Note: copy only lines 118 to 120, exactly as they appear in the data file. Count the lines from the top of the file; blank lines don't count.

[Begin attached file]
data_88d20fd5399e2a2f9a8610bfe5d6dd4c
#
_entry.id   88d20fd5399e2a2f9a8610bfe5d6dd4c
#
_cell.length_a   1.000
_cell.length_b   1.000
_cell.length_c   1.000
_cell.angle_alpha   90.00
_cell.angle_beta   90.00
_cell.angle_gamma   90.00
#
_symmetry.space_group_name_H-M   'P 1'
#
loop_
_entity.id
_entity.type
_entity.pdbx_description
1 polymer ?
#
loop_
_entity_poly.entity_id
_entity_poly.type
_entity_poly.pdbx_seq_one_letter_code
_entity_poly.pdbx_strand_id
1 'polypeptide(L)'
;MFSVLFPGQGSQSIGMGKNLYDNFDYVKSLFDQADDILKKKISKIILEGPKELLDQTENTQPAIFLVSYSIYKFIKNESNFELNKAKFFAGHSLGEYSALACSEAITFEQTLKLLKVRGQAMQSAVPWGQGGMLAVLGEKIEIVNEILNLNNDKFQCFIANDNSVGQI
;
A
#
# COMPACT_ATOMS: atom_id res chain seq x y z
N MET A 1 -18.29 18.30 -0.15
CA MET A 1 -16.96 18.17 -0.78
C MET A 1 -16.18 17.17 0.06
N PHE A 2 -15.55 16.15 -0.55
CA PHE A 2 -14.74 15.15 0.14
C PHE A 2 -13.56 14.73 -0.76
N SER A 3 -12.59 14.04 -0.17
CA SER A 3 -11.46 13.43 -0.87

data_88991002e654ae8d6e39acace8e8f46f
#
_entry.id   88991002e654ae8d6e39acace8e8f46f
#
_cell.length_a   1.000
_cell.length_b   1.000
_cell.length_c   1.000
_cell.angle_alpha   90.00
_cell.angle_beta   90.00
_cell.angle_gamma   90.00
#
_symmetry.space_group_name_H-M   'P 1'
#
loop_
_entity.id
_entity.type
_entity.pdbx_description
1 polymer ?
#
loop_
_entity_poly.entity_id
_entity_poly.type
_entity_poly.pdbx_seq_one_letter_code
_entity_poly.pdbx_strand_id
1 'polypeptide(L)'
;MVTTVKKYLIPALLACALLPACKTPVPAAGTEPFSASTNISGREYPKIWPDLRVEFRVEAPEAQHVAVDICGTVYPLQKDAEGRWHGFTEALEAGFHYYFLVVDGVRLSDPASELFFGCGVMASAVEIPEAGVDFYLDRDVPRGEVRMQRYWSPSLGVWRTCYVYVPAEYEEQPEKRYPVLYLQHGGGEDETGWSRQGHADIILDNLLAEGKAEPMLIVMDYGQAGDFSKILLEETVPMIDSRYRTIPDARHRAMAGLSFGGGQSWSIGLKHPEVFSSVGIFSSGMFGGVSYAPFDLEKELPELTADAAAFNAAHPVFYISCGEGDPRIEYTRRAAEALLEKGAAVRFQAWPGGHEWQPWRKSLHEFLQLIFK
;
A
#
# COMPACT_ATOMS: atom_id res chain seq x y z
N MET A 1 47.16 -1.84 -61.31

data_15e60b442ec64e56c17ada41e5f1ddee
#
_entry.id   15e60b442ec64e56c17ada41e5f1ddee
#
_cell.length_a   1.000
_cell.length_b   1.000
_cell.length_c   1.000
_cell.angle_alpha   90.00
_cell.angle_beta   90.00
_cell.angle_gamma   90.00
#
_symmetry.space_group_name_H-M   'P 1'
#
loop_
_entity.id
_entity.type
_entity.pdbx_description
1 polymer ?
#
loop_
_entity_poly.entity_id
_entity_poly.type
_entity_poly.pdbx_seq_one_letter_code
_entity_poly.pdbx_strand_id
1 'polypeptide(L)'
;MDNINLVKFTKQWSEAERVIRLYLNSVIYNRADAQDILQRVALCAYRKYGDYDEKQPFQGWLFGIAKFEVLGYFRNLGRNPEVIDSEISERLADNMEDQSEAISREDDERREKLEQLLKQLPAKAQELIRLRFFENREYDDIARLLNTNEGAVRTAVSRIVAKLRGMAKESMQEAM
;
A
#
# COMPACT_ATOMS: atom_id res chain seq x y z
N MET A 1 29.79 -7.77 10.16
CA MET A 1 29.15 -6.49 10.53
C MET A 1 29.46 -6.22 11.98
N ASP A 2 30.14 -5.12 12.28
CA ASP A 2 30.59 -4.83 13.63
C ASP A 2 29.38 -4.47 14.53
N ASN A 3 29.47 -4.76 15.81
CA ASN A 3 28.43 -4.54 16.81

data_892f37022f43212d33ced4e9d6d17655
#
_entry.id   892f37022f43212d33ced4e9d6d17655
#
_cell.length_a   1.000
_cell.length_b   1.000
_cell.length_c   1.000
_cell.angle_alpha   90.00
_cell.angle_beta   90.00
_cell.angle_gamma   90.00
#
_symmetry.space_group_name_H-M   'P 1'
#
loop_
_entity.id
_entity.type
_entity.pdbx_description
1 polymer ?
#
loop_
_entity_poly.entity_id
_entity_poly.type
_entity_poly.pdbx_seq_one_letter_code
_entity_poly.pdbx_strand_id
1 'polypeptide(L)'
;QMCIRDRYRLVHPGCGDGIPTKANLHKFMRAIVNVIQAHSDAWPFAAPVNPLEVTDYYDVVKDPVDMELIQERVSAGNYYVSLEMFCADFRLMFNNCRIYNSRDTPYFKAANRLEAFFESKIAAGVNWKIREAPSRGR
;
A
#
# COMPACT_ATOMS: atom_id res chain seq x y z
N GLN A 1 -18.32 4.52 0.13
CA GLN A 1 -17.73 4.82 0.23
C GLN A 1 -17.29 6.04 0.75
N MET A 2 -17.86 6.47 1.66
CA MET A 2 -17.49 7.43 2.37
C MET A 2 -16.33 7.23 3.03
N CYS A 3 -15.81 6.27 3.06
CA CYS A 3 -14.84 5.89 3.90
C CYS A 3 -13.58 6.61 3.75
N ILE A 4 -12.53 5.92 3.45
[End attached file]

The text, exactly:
#
_symmetry.space_group_name_H-M   'P 1'
#